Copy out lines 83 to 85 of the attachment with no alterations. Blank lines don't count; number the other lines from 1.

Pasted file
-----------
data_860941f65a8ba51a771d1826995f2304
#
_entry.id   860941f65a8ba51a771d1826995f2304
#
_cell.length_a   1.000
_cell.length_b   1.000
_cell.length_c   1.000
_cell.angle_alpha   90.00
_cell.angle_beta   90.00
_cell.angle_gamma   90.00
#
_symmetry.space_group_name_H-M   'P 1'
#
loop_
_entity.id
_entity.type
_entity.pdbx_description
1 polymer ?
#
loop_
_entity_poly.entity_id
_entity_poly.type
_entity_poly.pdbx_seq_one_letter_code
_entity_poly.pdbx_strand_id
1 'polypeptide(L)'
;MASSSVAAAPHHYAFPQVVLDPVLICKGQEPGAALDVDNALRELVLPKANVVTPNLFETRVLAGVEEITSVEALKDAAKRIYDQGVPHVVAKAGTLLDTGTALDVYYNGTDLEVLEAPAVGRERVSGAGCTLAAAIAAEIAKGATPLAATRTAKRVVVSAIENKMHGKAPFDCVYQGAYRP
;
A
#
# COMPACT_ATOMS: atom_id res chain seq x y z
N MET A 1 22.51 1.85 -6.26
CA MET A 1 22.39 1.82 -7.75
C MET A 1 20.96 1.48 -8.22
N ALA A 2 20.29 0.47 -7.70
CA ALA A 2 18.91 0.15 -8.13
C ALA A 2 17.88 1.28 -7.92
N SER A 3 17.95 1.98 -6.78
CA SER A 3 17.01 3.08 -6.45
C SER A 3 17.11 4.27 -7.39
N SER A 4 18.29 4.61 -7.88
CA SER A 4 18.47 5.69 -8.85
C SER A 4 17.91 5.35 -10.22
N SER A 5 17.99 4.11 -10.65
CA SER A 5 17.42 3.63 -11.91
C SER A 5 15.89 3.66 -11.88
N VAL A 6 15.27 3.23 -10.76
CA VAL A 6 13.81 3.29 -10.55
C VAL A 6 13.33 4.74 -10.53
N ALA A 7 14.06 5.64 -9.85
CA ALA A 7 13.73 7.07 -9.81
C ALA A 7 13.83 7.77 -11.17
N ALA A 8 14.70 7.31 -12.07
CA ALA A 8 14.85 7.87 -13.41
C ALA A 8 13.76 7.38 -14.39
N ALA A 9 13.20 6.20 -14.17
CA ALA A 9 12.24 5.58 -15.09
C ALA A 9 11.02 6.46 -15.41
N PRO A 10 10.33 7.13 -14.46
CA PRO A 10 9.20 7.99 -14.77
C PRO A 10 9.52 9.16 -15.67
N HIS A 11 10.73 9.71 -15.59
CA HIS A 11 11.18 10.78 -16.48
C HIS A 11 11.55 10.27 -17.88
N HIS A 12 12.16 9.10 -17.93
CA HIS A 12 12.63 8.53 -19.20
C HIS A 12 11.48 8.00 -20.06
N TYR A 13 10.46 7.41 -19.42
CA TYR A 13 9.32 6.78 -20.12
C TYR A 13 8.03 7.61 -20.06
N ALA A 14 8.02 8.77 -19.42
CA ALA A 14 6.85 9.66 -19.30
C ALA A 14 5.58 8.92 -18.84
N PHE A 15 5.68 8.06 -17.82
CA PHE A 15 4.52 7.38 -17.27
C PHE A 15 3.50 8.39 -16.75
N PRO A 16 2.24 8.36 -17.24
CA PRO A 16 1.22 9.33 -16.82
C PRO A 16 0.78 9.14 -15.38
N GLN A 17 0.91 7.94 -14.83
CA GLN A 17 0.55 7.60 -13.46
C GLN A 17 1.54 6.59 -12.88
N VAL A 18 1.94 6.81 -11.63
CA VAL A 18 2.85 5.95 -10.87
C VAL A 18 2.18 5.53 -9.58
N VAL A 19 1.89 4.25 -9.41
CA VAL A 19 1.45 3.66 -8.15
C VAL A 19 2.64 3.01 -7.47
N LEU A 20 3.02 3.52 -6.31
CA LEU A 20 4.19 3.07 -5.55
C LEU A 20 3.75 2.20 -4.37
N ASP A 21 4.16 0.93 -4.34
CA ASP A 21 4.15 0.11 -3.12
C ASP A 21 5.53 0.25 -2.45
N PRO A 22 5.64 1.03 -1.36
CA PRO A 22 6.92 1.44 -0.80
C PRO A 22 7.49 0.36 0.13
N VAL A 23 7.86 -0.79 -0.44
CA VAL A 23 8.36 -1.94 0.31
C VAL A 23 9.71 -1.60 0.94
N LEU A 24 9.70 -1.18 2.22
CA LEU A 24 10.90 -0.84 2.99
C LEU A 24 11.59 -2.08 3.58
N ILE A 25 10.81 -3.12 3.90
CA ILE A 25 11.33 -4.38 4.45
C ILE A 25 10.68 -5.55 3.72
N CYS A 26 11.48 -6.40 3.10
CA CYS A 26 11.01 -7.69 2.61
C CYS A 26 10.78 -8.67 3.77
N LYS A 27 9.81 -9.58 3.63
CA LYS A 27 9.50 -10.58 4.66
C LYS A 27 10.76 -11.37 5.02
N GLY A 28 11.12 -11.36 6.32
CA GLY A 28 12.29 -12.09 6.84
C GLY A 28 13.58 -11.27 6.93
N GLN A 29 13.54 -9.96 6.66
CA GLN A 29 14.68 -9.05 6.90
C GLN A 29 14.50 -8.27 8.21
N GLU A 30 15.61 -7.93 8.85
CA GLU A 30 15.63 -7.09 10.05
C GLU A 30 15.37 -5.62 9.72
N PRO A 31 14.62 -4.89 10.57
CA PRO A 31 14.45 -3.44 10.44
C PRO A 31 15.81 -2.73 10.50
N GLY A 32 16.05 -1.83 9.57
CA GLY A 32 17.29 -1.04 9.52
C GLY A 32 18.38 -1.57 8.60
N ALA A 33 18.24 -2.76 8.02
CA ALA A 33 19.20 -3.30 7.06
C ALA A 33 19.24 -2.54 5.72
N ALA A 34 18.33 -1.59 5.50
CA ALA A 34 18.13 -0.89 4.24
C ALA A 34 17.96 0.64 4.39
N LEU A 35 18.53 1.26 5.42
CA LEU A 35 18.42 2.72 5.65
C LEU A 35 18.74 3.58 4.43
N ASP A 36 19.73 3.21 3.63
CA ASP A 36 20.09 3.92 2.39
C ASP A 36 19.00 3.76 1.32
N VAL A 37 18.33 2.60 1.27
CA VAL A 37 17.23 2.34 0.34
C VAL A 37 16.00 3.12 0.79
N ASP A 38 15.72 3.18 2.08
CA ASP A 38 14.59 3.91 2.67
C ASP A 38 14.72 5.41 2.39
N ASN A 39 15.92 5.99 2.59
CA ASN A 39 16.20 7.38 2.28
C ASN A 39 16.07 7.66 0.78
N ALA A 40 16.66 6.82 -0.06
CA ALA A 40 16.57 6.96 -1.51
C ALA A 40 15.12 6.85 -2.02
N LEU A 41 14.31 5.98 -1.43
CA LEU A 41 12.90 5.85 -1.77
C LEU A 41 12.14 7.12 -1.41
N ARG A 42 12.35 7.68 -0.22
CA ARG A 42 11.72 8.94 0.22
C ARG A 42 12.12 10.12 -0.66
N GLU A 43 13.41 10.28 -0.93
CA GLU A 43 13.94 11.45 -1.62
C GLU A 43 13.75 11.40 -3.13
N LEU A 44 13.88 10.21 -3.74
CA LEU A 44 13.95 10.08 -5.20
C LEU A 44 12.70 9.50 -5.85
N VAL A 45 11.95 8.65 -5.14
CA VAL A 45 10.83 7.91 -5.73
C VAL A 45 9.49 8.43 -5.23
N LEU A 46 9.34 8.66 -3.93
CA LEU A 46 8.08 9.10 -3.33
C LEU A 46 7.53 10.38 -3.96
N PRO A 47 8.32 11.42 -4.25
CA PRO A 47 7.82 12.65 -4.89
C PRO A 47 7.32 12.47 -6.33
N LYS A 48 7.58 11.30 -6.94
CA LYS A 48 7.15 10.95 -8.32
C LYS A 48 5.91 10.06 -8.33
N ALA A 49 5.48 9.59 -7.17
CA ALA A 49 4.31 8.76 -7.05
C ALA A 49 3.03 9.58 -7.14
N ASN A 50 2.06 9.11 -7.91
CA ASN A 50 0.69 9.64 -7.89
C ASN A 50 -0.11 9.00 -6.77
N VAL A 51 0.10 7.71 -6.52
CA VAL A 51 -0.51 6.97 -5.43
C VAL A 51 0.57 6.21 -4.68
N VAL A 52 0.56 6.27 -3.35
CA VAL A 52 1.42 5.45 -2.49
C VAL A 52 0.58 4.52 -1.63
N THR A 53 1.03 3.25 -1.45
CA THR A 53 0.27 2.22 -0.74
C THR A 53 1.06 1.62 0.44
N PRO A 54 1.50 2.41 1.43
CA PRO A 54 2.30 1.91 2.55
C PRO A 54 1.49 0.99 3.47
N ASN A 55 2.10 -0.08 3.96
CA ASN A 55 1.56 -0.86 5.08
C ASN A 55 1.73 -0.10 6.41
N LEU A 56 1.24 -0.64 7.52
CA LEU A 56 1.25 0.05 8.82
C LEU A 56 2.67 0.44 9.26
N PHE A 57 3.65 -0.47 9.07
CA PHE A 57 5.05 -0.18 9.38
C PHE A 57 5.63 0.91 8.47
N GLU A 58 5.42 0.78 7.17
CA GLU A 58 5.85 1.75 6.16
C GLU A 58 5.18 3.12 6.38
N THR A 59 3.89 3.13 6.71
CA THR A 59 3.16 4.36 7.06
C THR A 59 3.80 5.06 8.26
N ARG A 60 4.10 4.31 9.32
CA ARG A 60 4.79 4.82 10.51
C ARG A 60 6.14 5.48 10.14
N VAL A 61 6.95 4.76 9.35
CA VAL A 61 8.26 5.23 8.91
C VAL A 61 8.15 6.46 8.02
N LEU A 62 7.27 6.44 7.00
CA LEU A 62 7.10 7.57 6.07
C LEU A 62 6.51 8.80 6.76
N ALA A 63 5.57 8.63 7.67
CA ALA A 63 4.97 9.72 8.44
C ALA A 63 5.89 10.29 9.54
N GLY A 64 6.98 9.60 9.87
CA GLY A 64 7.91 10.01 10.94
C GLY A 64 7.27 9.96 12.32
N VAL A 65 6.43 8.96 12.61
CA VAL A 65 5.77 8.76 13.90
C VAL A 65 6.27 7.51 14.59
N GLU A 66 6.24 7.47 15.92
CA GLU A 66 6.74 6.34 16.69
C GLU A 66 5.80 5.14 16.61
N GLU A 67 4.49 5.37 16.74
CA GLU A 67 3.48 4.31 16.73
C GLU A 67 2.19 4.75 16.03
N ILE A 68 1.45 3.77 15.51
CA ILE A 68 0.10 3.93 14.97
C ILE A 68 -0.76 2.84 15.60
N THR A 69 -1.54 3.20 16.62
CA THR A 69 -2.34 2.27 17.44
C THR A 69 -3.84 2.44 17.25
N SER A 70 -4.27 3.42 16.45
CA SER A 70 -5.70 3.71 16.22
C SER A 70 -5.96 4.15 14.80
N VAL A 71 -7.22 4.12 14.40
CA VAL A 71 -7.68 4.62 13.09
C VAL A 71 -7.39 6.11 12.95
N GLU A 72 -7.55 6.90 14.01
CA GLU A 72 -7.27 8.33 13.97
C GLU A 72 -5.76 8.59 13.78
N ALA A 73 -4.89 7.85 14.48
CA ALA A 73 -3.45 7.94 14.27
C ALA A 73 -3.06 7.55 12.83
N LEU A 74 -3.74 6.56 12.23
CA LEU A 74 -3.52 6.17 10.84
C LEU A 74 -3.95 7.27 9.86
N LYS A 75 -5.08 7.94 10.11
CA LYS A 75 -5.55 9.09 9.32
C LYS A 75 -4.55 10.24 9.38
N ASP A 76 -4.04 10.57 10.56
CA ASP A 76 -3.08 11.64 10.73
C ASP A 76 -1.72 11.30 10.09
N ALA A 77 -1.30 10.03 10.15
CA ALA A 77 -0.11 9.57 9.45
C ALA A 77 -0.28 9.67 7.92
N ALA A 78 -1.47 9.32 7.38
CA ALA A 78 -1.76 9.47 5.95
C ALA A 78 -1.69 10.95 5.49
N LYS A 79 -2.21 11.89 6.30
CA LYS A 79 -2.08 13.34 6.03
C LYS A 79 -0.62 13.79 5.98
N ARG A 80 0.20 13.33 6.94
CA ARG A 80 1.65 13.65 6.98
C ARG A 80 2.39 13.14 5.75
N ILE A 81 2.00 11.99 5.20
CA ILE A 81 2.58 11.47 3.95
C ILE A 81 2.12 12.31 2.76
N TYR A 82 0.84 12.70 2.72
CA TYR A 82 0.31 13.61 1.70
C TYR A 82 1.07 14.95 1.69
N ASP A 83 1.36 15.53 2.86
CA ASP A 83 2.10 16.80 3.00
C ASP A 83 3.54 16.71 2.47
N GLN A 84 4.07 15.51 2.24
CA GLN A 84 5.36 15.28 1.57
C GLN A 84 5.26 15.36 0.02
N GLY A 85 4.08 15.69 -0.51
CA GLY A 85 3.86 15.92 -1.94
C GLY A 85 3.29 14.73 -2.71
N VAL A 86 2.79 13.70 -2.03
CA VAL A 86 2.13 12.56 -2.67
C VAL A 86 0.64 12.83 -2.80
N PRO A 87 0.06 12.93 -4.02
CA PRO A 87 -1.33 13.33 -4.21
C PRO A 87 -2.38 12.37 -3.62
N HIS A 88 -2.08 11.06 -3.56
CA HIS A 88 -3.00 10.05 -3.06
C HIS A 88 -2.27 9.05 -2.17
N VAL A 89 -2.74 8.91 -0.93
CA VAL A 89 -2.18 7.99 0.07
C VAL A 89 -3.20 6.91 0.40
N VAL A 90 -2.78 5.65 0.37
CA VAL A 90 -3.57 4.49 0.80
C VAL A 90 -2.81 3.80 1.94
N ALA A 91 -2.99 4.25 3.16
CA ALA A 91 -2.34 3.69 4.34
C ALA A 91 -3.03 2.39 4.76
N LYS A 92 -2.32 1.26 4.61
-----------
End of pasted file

CA VAL A 18 2.85 5.95 -10.87
C VAL A 18 2.18 5.53 -9.58
N VAL A 19 1.89 4.25 -9.41